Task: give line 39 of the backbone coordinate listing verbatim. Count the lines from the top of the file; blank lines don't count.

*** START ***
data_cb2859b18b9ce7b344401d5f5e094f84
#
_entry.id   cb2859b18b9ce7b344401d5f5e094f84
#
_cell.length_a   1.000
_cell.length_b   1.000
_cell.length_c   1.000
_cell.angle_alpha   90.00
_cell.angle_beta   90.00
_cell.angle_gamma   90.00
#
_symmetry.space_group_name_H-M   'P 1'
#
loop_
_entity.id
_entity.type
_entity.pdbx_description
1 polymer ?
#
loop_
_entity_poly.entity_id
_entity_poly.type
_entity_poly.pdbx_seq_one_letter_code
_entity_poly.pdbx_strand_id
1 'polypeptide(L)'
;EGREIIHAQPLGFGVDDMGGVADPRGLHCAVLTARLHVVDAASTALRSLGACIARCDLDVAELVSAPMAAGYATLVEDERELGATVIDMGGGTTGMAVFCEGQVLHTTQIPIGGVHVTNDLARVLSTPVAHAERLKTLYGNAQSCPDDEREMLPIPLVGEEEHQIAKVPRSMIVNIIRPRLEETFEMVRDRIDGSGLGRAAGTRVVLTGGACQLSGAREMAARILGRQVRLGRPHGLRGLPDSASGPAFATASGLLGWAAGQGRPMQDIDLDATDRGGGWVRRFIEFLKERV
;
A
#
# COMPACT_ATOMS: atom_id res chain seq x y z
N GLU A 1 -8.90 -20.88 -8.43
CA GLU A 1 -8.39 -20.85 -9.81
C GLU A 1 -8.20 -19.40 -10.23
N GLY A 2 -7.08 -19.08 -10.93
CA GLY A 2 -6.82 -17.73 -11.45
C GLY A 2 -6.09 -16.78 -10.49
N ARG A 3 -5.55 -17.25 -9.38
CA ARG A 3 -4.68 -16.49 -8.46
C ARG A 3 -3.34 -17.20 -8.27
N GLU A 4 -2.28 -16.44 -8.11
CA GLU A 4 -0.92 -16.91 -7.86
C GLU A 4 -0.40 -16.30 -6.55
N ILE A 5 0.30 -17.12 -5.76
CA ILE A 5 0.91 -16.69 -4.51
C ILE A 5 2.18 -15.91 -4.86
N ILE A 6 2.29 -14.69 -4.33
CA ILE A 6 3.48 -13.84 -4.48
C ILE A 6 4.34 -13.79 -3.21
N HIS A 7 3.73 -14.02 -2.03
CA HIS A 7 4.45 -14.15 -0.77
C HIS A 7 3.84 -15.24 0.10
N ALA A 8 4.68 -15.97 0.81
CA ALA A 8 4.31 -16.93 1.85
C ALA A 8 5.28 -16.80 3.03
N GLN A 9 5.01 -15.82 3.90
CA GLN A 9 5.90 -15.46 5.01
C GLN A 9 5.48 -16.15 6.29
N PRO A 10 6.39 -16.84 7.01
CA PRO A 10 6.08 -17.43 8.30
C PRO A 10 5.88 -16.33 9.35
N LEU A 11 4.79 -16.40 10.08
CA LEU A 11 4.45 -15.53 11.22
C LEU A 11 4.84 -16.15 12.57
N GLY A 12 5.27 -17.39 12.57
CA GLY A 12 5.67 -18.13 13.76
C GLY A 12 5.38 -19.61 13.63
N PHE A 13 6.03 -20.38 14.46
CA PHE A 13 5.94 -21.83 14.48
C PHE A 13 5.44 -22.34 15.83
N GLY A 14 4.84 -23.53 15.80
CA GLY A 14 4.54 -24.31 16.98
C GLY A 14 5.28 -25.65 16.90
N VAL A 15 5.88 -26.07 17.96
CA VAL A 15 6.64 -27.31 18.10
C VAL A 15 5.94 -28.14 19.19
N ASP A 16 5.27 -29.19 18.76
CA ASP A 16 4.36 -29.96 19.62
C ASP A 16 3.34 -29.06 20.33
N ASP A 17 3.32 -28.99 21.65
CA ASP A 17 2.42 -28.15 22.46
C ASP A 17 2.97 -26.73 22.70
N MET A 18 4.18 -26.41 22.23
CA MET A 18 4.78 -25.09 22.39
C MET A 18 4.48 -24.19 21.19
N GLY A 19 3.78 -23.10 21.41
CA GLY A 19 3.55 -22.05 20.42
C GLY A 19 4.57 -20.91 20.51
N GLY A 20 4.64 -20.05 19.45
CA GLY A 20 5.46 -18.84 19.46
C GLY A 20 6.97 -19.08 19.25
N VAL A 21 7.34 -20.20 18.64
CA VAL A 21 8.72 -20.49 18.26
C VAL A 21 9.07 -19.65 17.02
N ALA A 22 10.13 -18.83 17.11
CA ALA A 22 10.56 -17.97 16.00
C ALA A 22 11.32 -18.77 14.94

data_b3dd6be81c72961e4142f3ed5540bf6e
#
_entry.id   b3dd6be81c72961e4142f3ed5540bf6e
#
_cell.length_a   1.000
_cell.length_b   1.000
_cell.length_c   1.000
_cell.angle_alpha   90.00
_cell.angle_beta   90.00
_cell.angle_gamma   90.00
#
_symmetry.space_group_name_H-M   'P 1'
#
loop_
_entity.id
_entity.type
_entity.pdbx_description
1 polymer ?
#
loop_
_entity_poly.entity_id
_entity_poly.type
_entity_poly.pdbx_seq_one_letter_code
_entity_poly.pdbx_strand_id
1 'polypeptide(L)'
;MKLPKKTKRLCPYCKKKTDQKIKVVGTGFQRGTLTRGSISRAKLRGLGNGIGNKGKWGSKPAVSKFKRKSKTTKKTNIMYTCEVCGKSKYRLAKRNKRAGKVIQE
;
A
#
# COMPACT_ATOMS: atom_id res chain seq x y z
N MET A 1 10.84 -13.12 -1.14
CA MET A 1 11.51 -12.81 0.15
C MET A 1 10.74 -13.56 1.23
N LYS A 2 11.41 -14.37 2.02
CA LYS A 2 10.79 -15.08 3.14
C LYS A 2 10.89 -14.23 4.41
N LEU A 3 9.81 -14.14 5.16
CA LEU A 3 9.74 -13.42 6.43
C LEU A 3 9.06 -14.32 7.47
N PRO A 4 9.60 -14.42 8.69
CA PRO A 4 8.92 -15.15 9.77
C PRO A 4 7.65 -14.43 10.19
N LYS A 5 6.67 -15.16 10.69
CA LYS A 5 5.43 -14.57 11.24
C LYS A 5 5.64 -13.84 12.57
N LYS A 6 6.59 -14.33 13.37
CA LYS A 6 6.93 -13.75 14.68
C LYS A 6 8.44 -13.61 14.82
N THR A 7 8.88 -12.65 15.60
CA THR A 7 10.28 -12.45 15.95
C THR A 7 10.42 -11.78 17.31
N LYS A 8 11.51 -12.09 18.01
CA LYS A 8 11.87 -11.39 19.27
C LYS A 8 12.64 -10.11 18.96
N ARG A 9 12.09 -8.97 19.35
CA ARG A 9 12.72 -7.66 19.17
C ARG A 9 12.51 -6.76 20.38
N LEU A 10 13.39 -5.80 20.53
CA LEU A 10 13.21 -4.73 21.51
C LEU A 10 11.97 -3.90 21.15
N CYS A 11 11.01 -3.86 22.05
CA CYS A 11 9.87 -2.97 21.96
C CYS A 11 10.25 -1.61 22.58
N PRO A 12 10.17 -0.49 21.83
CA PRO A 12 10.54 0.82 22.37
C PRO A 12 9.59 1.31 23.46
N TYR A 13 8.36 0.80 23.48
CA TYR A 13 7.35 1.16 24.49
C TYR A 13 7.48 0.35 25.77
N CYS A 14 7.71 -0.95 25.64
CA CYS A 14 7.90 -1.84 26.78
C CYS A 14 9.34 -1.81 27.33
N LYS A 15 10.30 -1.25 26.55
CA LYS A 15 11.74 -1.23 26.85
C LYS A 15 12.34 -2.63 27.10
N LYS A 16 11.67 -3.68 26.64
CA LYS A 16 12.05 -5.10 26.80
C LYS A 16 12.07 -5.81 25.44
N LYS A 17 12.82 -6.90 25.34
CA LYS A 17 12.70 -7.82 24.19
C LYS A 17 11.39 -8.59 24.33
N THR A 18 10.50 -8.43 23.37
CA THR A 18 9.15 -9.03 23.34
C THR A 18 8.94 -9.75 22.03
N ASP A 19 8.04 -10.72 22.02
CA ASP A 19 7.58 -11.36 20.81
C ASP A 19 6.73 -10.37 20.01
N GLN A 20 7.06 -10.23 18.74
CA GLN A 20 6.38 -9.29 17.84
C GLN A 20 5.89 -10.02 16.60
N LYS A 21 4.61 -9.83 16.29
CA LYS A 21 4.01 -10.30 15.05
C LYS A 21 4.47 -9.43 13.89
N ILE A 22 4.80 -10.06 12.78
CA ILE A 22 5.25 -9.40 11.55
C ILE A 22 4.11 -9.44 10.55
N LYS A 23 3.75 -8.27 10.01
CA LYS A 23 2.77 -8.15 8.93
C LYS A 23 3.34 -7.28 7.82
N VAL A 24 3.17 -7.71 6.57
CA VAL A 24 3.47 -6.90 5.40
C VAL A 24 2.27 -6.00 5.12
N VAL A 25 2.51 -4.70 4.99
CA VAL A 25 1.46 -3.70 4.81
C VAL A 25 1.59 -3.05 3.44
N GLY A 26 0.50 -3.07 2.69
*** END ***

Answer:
C ARG A 3 -3.34 -17.20 -8.27